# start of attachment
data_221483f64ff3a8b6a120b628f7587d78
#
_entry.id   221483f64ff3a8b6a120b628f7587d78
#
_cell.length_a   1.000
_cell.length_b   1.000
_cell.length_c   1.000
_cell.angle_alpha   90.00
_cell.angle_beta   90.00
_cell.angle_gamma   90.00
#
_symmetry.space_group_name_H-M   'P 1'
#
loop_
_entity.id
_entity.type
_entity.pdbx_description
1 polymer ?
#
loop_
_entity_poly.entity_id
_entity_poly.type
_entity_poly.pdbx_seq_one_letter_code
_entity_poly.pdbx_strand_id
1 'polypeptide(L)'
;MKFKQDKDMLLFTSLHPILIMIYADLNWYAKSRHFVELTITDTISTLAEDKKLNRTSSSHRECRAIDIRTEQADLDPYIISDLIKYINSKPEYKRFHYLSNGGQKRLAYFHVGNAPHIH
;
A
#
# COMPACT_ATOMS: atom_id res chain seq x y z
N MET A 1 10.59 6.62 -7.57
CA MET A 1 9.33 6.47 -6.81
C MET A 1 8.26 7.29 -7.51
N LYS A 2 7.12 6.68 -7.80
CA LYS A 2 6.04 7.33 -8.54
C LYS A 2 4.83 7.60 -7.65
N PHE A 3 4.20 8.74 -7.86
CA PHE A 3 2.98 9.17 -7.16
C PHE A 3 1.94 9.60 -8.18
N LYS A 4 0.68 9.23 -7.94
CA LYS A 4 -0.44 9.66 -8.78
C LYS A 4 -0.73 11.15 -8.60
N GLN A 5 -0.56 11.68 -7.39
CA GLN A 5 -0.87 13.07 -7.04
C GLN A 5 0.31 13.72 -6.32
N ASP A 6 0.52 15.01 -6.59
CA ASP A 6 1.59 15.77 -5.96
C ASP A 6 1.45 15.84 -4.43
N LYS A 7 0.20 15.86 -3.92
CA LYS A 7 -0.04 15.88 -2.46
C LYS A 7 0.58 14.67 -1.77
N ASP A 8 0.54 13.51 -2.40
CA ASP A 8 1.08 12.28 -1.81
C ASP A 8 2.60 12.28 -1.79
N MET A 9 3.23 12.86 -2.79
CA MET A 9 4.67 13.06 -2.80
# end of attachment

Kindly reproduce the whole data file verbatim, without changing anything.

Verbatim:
data_221483f64ff3a8b6a120b628f7587d78
#
_entry.id   221483f64ff3a8b6a120b628f7587d78
#
_cell.length_a   1.000
_cell.length_b   1.000
_cell.length_c   1.000
_cell.angle_alpha   90.00
_cell.angle_beta   90.00
_cell.angle_gamma   90.00
#
_symmetry.space_group_name_H-M   'P 1'
#
loop_
_entity.id
_entity.type
_entity.pdbx_description
1 polymer ?
#
loop_
_entity_poly.entity_id
_entity_poly.type
_entity_poly.pdbx_seq_one_letter_code
_entity_poly.pdbx_strand_id
1 'polypeptide(L)'
;MKFKQDKDMLLFTSLHPILIMIYADLNWYAKSRHFVELTITDTISTLAEDKKLNRTSSSHRECRAIDIRTEQADLDPYIISDLIKYINSKPEYKRFHYLSNGGQKRLAYFHVGNAPHIH
;
A
#
# COMPACT_ATOMS: atom_id res chain seq x y z
N MET A 1 10.59 6.62 -7.57
CA MET A 1 9.33 6.47 -6.81
C MET A 1 8.26 7.29 -7.51
N LYS A 2 7.12 6.68 -7.80
CA LYS A 2 6.04 7.33 -8.54
C LYS A 2 4.83 7.60 -7.65
N PHE A 3 4.20 8.74 -7.86
CA PHE A 3 2.98 9.17 -7.16
C PHE A 3 1.94 9.60 -8.18
N LYS A 4 0.68 9.23 -7.94
CA LYS A 4 -0.44 9.66 -8.78
C LYS A 4 -0.73 11.15 -8.60
N GLN A 5 -0.56 11.68 -7.39
CA GLN A 5 -0.87 13.07 -7.04
C GLN A 5 0.31 13.72 -6.32
N ASP A 6 0.52 15.01 -6.59
CA ASP A 6 1.59 15.77 -5.96
C ASP A 6 1.45 15.84 -4.43
N LYS A 7 0.20 15.86 -3.92
CA LYS A 7 -0.04 15.88 -2.46
C LYS A 7 0.58 14.67 -1.77
N ASP A 8 0.54 13.51 -2.40
CA ASP A 8 1.08 12.28 -1.81
C ASP A 8 2.60 12.28 -1.79
N MET A 9 3.23 12.86 -2.79
CA MET A 9 4.67 13.06 -2.80